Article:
Kentucky Moves Toward College Test for All
Bluegrass state is latest in movement toward new high school exams.
Kentucky is on the verge of integrating a college-admissions test into its state testing system, and it may soon be followed by other states also trying to provide students with a new gateway to college.
The Kentucky Senate passed a bill this month that would adopt the ACT entrance exam as one of the tests the state gives to all 11th graders and use other products from ACT Inc. to assess whether middle school students are on track to succeed in a high school curriculum.
A key House committee approved the bill last week.
“One benefit of having everybody take the ACT is … 10 or 15 percent more students will realize: ‘Hey, I am college material,’ ” said Sen. Dan Kelly, the majority leader of the Republican-led Senate and the sponsor of the bill.
While the Kentucky bill moves through the legislature, the Kansas and Missouri state boards of education are starting to look into whether to replace their existing high school tests with the ACT.
State officials across the country are increasingly turning to college-admissions tests to measure the achievement levels and the college prospects of all their students.
Since the 2000-01 school year, all 11th graders in Colorado and Illinois have taken the ACT to measure their knowledge of English, mathematics, reading, and science. Illinois students also take reading and math versions of WorkKeys, a battery of tests that assesses students’ vocational skills. WorkKeys is published by ACT Inc., the Iowa City, Iowa-based publisher of the ACT.
Starting in the 2006-07 school year, Michigan’s high school juniors will take the ACT and the reading and math WorkKeys tests.
Maine will administer the SAT, the other national college-entrance exam, on a statewide basis for the first time April 1. Maine is the only state that gives the SAT statewide, said Brian P. O’Reilly, a spokesman for the New York City-based College Board, the test’s sponsor.
College-bound students have historically taken the SAT or the ACT at their own expense and on their own time to satisfy colleges and universities that require one or the other of the tests as part of the admissions process.
Among seniors in the class of 2005, 1.2 million took the ACT; 1.5 million took the SAT.
States are considering adding the ACT to their testing systems because it is curriculum-based and is designed to match what most state standards expect students to learn, said Jon L. Erickson, the vice president for educational services for ACT Inc.
The close correlation between the ACT’s content and state standards means states can use the admissions test for accountability purposes under the federal No Child Left Behind Act, he added.
That appeals to policymakers in Missouri.
Educators believe that high school students don’t take the current state test seriously because it doesn’t have any stakes for them, said Jim Morris, a spokesman for the Missouri Department of Elementary and Secondary Education. But the state test does determine whether a high school is making adequate yearly progress under the federal law.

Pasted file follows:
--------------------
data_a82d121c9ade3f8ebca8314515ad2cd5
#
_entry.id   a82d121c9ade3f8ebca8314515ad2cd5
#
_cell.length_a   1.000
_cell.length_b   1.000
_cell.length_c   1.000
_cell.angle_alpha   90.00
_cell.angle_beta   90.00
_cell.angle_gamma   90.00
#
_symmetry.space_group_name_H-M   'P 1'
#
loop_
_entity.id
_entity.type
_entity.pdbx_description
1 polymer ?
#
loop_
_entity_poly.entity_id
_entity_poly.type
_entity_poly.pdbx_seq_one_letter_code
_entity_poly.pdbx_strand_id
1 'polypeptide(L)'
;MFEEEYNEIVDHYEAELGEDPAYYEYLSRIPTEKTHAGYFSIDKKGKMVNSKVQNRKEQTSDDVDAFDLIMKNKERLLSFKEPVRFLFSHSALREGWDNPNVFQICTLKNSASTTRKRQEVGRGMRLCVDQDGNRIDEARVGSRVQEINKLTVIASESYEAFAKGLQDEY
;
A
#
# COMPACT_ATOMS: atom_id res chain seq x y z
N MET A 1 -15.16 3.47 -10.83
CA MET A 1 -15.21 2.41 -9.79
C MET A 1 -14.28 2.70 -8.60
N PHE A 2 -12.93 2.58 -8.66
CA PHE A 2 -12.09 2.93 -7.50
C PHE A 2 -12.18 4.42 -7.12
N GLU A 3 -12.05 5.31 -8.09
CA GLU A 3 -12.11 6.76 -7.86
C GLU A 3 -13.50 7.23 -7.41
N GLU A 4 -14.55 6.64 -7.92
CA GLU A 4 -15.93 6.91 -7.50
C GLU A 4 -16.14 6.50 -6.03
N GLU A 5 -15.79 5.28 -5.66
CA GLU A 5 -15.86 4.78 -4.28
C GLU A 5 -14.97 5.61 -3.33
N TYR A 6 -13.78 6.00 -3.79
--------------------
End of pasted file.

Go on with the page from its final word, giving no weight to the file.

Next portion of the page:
As for the SAT, although it was devised to measure students’ reasoning ability and continues to do so, recent studies have shown that the test also is effective at assessing students’ knowledge of subject matter, Mr. O’Reilly of the College Board said.
In Kentucky, the state is planning to do more than use the ACT.
Under a contract approved by the state legislature committee that oversees competitively bid contracts last week, separately from Sen. Kelly’s legislation, the state would use ACT Inc.’s Education Planning and Assessment System in 8th grade and 10th grade in addition to existing tests in the state’s Commonwealth Accountability Testing System, or CATS.
Mr. Kelly’s bill would add those 8th grade and 10th grade tests from ACT Inc. to the law that governs the CATS program and would instruct the state education department to adopt the ACT admissions exam for 11th graders.
The bill would eliminate a norm-referenced test now given as part of CATS. Mr. Kelly says that test takes more time and its results are based on an outdated sample of test-takers, making its national comparisons inaccurate.
Giving other ACT exams in 8th grade and 10th grade would help educators prepare individualized plans for students who are falling behind, he said.
Under the House bill, the state would start giving the ACT Inc. tests in the 2007-08 school year. Although the bill that passed the Senate calls for waiting until the 2008-09 school year to give the ACT to 11th graders, Mr. Kelly said he would endorse the House’s timetable in working out a compromise.
Gov. Ernie Fletcher, a Republican, endorses Mr. Kelly’s bill, his press secretary said.
While Kentucky is nearing the formal adoption of the ACT, Missouri and Kansas are beginning to consider the switch.
At its meeting last week, the Missouri state education board heard a committee report recommending the adoption of a college-admissions test. The board scheduled a series of public hearings on the proposal next month.
The board may act on a plan as early as May, said Mr. Morris.
Also last week, the Kansas state board of education discussed using the ACT in its testing system for the first time, and it is seriously considering the idea, said David S. Awbrey, a spokesman for the state education department. But it hasn’t set a timetable for acting on the idea, he added.
Vol. 25, Issue 28, Pages 28, 30Published in Print: March 22, 2006, as Kentucky Moves Toward College Test for All